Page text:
Building culturally responsive community-based programs without judgement

Bertranna Muruthi

Bertranna Muruthi is a professor and community-based researcher at the University of Oregon. But as a clinician and advocate she has found that it is in the translation of that work and making it accessible that has had the most impact on the lives of people.

Muruthi recently joined The Ballmer Institute for Children’s Behavioral Health as an affiliated faculty member, joining a multi-disciplinary team of University of Oregon professors and researchers to shape the academic programing of the new institute.  She is an assistant professor in counseling psychology and human services in the College of Education, as well as a research scientist in both the Prevention Science Institute and the Center for Equity and Promotion.

“There’s a large need for care in Oregon, especially mental health care for children. I’ve experienced it as a clinician.” said Muruthi. “How can we adapt interventions to address the needs of marginalized families?”

Muruthi’s research focuses on culturally responsive community-based prevention and intervention programs for immigrant families, particularly those who identify as Black and/or Latinx. This includes the complexities of intersectional identities, migration and resettlement of families, and vulnerability related to resiliency factors.

“When it comes to doing this type of work in the community, we need to consider the cultural nuances that are there and create safe spaces for people of color, because of the historical and cultural practice of harming these communities” she said. “We need to dismantle performative allyship, by entering these spaces with nonjudgement and in a way that doesn’t overtake.”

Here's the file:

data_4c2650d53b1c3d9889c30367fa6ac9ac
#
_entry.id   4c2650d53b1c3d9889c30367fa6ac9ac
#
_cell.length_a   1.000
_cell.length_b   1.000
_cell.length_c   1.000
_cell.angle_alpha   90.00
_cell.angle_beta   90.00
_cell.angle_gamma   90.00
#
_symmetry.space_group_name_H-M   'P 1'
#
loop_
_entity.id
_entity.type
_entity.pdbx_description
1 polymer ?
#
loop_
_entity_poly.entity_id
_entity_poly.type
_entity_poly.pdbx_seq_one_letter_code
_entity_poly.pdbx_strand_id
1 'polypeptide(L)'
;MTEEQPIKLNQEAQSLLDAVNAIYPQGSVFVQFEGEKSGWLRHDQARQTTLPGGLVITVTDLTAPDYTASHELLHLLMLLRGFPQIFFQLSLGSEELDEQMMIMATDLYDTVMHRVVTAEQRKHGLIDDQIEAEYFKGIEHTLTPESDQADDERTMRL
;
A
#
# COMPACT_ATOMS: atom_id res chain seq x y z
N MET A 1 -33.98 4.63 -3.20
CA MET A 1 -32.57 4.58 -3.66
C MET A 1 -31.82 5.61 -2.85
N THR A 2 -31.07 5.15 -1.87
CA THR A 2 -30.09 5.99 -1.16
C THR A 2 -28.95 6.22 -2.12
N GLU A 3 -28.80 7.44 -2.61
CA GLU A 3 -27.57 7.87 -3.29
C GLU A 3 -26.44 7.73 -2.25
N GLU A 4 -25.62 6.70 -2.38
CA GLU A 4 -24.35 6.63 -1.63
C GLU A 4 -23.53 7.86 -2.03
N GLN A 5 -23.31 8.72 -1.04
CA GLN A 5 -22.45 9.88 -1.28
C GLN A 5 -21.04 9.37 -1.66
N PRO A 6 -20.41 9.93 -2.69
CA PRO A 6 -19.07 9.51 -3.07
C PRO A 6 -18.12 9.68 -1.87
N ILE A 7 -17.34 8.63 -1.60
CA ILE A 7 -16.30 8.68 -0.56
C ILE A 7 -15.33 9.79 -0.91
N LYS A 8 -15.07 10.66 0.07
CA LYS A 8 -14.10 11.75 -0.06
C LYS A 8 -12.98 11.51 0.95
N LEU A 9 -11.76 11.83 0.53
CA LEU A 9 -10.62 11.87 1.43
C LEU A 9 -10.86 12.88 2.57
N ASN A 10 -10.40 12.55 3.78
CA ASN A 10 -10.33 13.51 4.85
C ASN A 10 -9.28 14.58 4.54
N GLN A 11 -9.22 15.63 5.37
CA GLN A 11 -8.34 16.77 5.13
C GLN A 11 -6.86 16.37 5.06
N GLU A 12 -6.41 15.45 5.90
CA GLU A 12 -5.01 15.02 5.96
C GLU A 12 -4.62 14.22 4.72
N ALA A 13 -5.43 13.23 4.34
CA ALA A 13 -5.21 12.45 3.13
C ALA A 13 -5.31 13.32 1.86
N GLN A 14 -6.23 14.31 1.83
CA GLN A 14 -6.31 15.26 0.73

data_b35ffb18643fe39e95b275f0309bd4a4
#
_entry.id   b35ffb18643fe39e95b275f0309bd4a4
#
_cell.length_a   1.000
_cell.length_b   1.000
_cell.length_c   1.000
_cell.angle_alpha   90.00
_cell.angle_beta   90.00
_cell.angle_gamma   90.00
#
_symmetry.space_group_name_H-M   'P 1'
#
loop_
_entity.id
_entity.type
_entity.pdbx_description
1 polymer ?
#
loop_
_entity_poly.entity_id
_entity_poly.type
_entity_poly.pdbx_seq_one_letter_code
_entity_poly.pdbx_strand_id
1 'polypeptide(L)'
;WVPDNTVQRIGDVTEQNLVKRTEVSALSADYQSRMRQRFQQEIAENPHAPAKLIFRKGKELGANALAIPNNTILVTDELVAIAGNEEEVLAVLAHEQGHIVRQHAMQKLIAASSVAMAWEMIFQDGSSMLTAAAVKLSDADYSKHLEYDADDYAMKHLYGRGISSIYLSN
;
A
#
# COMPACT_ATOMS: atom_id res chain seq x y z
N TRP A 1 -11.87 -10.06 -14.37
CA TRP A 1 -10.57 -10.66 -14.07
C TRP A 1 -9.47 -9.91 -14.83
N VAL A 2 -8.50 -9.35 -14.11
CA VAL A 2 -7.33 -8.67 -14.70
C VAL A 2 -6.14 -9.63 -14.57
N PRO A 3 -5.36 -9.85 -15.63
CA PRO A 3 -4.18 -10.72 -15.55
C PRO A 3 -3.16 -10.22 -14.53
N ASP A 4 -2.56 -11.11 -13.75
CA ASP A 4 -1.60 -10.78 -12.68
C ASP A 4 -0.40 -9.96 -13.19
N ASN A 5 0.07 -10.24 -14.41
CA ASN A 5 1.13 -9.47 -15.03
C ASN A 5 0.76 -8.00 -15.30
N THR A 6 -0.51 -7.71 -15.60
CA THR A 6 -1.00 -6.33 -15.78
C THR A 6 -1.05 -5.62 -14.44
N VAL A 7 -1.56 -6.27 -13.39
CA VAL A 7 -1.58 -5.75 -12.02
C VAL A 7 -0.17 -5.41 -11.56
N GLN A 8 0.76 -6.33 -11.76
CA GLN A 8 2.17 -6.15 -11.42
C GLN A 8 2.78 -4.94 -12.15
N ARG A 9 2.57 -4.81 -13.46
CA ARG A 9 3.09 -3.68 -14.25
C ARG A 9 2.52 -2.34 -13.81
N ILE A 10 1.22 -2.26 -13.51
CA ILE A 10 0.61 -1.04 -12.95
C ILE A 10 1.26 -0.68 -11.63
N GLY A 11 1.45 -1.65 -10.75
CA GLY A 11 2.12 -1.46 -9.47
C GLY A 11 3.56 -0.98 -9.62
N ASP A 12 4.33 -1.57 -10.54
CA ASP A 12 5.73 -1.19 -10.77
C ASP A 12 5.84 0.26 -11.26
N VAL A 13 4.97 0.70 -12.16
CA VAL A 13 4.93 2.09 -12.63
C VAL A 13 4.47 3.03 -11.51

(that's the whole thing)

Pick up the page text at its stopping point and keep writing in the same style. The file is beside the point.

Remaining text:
As a Black child of immigrants, Muruthi said it’s important to stay present with people and listen to their needs. “I know what it’s like to not have. And also to have a need and for people to not understand that need.”

While her work with the Ballmer Institute will get under way during spring term, Muruthi’s expertise will bring an inclusive and accessible perspective that considers the varying needs of BIPOC communities in Portland, as well as the displacement of communities because of gentrification.

“People of color are told that we are strong. We can overcome. We are resilient,” said Muruthi. “We deserve to have the option of help that is not only developed for us, but also with our needs in mind.”

Through The Ballmer Institute for Children’s Behavioral Health, the University of Oregon will use scientifically supported research to improve the behavioral and mental health of Oregon’s youth by bridging the gap from clinical research to professionals and educators working at the center of Oregon’s behavioral health and mental health crisis.

A multidisciplinary team of psychologists, neuroscientist and prevention scientists will work to cultivate and train new cohorts of dedicated professionals in the behavioral health field. This includes a professional-level certificate program and an undergrad program, subject to state approval, that will create a new behavioral health workforce.